The score is so dense that Martin has had to dissect every line of music horizontally (to see where each melodic fragment is going for every instrument and singer) as well as vertically (to ensure the right tempo, rhythm and provide each musician with the right cue).

“I’ve had to physically practice what I do,” says Martin of the hours needed to ensure that every gesture will help along the flow of music. “I need to think of all the players and when they need to do their best.

“That can drive you a bit crazy, because, of course, you can’t possibly show everything in the score, but it needs a lot of forethought.”

Martin says she kept detailed notes when she observed rehearsals of The Kingdom at the Three Choirs Festival in 2004. She recalls how it took seven tries to get just three pages of the 90-minute score done right.

“It was a warning to me,” she smiles.

Elgar’s musical challenge is enough for any conductor, but Martin says she was doing this for her choir. “Since this is their 25th anniversary, this was going to be all about them.”

She questioned singers in England, discovering that, “this is their favourite Elgar work to sing, even more than Dream of Gerontius.”

Booking their Koerner Hall début for the occasion and hiring an orchestra for a single performance has been huge financial gamble for Pax Christi. The choir has fundraised furiously to cover the huge costs — including having some of its Mennonite members sell fresh eggs from their farms.

(Pax Christi Chorale started as a Mennonite choir, but long ago expanded to include anyone interested in singing larger-scale works.)

Martin’s contribution to the fundraising drive was to write a four-movement string quartet, to be premiered by Toronto’s Windermere String Quartet in an upcoming season.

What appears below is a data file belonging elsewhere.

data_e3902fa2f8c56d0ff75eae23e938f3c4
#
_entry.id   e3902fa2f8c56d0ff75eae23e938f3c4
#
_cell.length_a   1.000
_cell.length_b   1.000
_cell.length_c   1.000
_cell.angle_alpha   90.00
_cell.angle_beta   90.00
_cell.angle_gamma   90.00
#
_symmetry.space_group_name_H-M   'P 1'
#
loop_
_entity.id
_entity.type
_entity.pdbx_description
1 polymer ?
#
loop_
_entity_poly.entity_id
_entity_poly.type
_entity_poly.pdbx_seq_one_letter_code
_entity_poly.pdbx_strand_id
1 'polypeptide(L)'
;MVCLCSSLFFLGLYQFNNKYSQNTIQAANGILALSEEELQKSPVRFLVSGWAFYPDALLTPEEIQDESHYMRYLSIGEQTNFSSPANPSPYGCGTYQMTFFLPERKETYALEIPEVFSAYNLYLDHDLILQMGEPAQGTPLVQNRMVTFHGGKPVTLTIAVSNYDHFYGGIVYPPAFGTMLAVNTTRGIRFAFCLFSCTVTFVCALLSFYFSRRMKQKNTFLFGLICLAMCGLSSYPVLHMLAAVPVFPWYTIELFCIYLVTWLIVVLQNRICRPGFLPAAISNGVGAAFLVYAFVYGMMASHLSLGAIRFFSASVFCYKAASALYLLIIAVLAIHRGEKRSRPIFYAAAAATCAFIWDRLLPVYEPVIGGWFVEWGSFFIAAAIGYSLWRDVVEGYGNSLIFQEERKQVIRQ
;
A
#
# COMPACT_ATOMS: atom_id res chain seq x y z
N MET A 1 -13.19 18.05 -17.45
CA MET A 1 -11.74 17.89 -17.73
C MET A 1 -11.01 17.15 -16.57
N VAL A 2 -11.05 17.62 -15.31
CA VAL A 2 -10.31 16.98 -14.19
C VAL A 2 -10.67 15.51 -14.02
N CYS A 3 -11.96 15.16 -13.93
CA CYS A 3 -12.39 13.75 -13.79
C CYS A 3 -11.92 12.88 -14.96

Although Martin, who is the director of music at the storied Church of St. Mary Magdalene on Ulster St, has a natural affinity for sacred music and texts, she underlines the universality of The Kingdom‘s theme.

The whole story, says Martin, “is about ordinary people setting out to change the world. It’s the same as for the choir; they get together every week and do something extraordinary.”

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For more details, and ticket information for Sunday’s concert, click here.

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For a taste of the musical experience in store at Koerner Hall on Sunday, here is Elgar himself, conducting the BBC Symphony in the Prelude, in 1933, followed by the late-and-lamented Richard Hickox conducting the London Symphony in the healing scene (the singers are Felicity Palmer, Arthur Davies and David Wilson-Johnson).

John Terauds

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One Response to Interview: Stephanie Martin leads grand Elgar oratorio about ordinary people out to change the world

  1. [...] afternoon’s performance at Koerner Hall by the Pax Christi Chorale of Edward Elgar’s The Kingdom, a 1906 oratorio very rarely heard in these parts, a significant concert event, represents not even [...]